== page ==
It’s no secret that I’m into historical stuff. My mind often drifts that way, as it did when I was thinking about what to write in this blog. For me, the act of being in a place that resonates the past really fires the imagination. My daily commute to work involves a walk down a 10th century drove road, with a ‘magan’ (a bank and ditch marking a Saxon parish boundary) on one side, and an ancient semi-natural woodland on the other. I find it amazing to think that the first humans to walk the route which I walk were 44 generations before my own. In theory, it could have been my Great X 41 Grandfather who originally set out the track. My walk to work is tranquil, and at the same time it fires all of the senses. It’s a start, and an end to my working day which is beyond valuable. There’s something about it which is simply magical.
As a landscape architect I am in awe of places which invoke so much sentiment. In fact, I’d go as far as to say that no design can match the intangible depth of history, and I have to admit that as a designer I can’t compete. However, landscape architecture isn’t just about design. I was recently walking in the Royal Forest of Bere – another ancient semi-natural woodland near my home. Reminded that landscape architects are custodians of the landscape, it occurred to me that that might mean creating interventions befitting of the modern era, or it might equally mean looking after interventions from a bygone time.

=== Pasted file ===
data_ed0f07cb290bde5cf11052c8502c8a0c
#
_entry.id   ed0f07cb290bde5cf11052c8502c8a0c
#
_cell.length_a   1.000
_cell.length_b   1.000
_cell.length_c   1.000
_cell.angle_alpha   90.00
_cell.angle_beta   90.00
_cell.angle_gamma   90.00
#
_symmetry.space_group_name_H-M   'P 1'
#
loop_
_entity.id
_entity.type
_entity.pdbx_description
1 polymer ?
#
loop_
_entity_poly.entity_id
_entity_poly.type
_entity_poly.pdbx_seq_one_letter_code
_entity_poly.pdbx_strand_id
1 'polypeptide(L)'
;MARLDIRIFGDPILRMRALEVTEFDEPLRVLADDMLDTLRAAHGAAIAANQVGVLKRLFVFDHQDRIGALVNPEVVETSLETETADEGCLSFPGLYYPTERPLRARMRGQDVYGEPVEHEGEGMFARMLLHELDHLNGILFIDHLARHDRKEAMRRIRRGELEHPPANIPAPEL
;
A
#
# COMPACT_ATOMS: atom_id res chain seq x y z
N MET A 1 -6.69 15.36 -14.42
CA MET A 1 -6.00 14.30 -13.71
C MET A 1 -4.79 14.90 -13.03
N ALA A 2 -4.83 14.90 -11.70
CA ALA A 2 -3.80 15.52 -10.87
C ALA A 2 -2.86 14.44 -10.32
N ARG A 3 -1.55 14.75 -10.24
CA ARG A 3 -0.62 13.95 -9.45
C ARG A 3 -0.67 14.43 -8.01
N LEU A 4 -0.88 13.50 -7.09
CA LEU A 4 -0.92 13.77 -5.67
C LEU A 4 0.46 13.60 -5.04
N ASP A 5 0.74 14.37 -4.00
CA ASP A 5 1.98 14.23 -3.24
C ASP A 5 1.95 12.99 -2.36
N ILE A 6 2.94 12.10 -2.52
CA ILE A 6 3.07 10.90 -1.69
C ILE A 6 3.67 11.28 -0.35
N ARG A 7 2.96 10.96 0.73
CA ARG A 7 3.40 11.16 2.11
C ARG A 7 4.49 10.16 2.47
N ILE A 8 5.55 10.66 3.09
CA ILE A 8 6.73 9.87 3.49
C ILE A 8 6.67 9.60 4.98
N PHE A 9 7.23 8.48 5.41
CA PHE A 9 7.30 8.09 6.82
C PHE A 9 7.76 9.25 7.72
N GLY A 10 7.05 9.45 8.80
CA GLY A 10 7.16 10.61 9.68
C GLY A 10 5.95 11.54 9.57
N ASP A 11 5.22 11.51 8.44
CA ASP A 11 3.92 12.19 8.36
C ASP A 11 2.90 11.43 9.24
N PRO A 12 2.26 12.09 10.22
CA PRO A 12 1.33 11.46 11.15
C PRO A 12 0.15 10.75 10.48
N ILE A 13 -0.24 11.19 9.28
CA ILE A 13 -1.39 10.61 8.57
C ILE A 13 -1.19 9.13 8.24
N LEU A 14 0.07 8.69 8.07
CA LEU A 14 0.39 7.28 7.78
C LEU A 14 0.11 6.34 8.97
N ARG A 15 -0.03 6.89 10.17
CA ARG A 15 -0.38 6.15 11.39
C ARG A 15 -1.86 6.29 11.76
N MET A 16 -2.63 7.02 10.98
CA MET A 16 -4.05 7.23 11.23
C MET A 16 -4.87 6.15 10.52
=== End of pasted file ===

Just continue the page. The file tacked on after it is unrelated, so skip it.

As a designer, I don’t just look to the future – I like to keep one eye on the past. In the future my modern-day interventions will be considered as just another stitch in the ever-growing tapestry of history. Everywhere you look there is another thread in that tapestry – and each one tells a story. Some threads are short-lived – others have weaved from a point way back in history, and will go on into the future. Looking to the example of past interventions can help us consider how effective our proposed interventions might be.
This is why it is important for landscape architects to be skilled not only in design, but also in the practices of managing the land. There are some places where design is not the priority – if it denies us an ancient landscape that has much to teach. If I were asked to design a modern-day intervention for an ancient setting, I would make sure that my design respected the pre-existing threads in the tapestry of history. Moreover, as landscape architects we sometimes have the privilege of inheriting a weave started before us, and seeing it continues into the future.